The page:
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Considering this example:

std::vector<int> v1 = { 1, 2, 3 };
const int* i = &v1[1];
std::vector<int> v2(std::move(v1));
std::cout << *i << std::endl;

Even though in many STL implementations this will probably work, am I guaranteed by the standard that no reallocations are performed when a std::vector is moved, and the internal buffer backing v2 is the same that used to be the one of v1? I wasn't able to find this information neither on the Internet, nor on the standard itself.

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    If the standard doesn't say anything about it, then it's implementation dependent, I guess. – Ashalynd Aug 17 '14 at 8:41
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    Table 99 in N3797 says that X(rv), i.e. constructing a container from an rvalue, must have constant complexity (as opposed to linear for copy-constructing), I think we can infer from this that the elements must reside in the same memory locations after the move. However it doesn't necessarily follow that iterators remain valid – M.M Aug 17 '14 at 9:43
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    I don't think it's guaranteed in this case, but if you instead do std::vector<int> v2; v2.swap(v1); then it surely is. (23.2.1/10) – zch Aug 17 '14 at 10:35
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    This is LWG open issue 2321, see also home.roadrunner.com/~hinnant/iterator.html – dyp Aug 17 '14 at 10:46
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    @gd1 From LWG 2321: "no move constructor [...] of a container (except for array) invalidates any references, pointers, or iterators referring to the elements of the source container." – dyp Aug 17 '14 at 11:08
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This is LWG open issue 2321 [emphasis mine]

Moving containers should (usually) be required to preserve iterators

[...]

[by Stephan T. Lavavej]
23.2.1 [container.requirements.general]/10 says that unless otherwise specified, "no swap() function invalidates any references, pointers, or iterators referring to the elements of the containers being swapped. [Note: The end() iterator does not refer to any element, so it may be invalidated. — end note]". However, move constructors and move assignment operators aren't given similar invalidation guarantees. The guarantees need several exceptions, so I do not believe that blanket language like /11 "Unless otherwise specified (either explicitly or by defining a function in terms of other functions), invoking a container member function or passing a container as an argument to a library function shall not invalidate iterators to, or change the values of, objects within that container." is applicable.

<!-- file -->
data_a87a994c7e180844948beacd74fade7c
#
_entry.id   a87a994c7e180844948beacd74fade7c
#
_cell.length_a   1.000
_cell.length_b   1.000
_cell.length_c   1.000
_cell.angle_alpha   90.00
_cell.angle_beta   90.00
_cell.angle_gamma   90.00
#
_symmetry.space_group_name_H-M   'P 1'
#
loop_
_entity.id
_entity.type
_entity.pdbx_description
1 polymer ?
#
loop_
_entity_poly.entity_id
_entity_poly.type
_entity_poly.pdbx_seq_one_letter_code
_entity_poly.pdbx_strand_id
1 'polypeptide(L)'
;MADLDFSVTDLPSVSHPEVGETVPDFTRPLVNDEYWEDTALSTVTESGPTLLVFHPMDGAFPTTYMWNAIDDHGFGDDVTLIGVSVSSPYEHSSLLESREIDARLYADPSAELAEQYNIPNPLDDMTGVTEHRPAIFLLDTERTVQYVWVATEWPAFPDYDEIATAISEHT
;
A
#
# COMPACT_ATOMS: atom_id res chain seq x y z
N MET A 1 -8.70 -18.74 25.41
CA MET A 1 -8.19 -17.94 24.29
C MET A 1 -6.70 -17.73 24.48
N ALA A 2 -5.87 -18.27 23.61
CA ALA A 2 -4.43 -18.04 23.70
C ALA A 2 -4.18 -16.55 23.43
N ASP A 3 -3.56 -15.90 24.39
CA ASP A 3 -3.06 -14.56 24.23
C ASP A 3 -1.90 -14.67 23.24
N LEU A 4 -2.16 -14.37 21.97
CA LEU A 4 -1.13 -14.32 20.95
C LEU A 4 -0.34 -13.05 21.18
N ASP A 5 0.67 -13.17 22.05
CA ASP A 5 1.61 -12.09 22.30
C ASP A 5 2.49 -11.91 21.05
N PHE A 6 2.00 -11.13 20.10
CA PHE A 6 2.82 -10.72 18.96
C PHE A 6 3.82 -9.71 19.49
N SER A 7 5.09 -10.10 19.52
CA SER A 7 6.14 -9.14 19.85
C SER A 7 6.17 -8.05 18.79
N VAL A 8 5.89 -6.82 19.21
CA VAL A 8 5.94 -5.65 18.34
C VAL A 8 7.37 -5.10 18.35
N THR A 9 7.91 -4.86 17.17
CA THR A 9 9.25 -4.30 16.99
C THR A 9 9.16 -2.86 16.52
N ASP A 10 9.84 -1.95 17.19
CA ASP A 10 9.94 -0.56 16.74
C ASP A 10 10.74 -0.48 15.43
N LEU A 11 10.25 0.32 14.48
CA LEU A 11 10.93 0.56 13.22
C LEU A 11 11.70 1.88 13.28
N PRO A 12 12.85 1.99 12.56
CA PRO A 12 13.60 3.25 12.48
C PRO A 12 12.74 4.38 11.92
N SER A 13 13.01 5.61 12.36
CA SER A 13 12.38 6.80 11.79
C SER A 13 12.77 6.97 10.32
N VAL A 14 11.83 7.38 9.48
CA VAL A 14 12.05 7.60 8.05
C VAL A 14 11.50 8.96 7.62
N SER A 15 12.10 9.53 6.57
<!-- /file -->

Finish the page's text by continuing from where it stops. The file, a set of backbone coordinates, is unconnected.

[2014-02-13 Issaquah]

General agreeement on intent, several wording nits and additional paragraphs to hit.

STL to provide updated wording. Move to Open.

Proposed resolution:

[...]

no move constructor [...] of a container (except for array) invalidates any references, pointers, or iterators referring to the elements of the source container. [Note: The end() iterator does not refer to any element, so it may be invalidated. — end note]

So, this is an open issue, with general agreement on its basic solution (pointer shall not be invalidated by moving). However, it isn't officially accepted (yet?) as a defect. As far as I know, all major implementations do not invalidate pointers when move-constructing, and it seems to be a generally (implicitly) provided guarantee.

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  • Thanks. In my actual scenario, it is easy for me to circumvent the issue by using swap and I will probably proceed with that solution. This information is very useful, though, and it is good to know that some people are working on this kind of issues. – gd1 Aug 17 '14 at 19:03
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cppreference.com states that:

... have the option, but aren't required, to move any resources held by the argument...

It looks like std::move just is a hint to the library that an optimization by transferring ownership is possible, but it's up to the library whether to do that optimization or not.

That means that you should assume that all pointers to elements are invalidated after the move.

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    This completely misses the point of std::move. Yes, std::move effectively functions as a hint to other functions. It allows a vector(vector&&) constructor to be used. move places no requirements on that constructor, but the standard does, and that is what the question is about. – user743382 Aug 17 '14 at 10:20
  • 'If the argument identifies a resource-owning object, these overloads have the option, but aren't required, to move any resources held by the argument.' It says there is no need to move all resources in moving objects. I am wondering if a move constructor doesn't want to move resources in objects(and do that optimization), why does it have a move constructor in the first place? – MRB Aug 17 '14 at 10:21
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    @MohammadRB Possibly because it was automatically generated by the compiler, possibly because the class has to be ABI-compatible with an implementation that does have a more functional move constructor, possibly the class doesn't even have a move constructor and even though std::move is used, the C(const C&) copy constructor ends up used. – user743382 Aug 17 '14 at 10:23
  • @MohammadRB Most implementations of std::vector do not move the resource objects (each element of the container); they just swap a pointer (move the ownership). – Shoe Aug 17 '14 at 10:25
  • That's interesting and useful, thanks. I'll probably end up using swap as it apparently guarantees iterator (and therefore, I guess, pointers) validity. – gd1 Aug 17 '14 at 11:02

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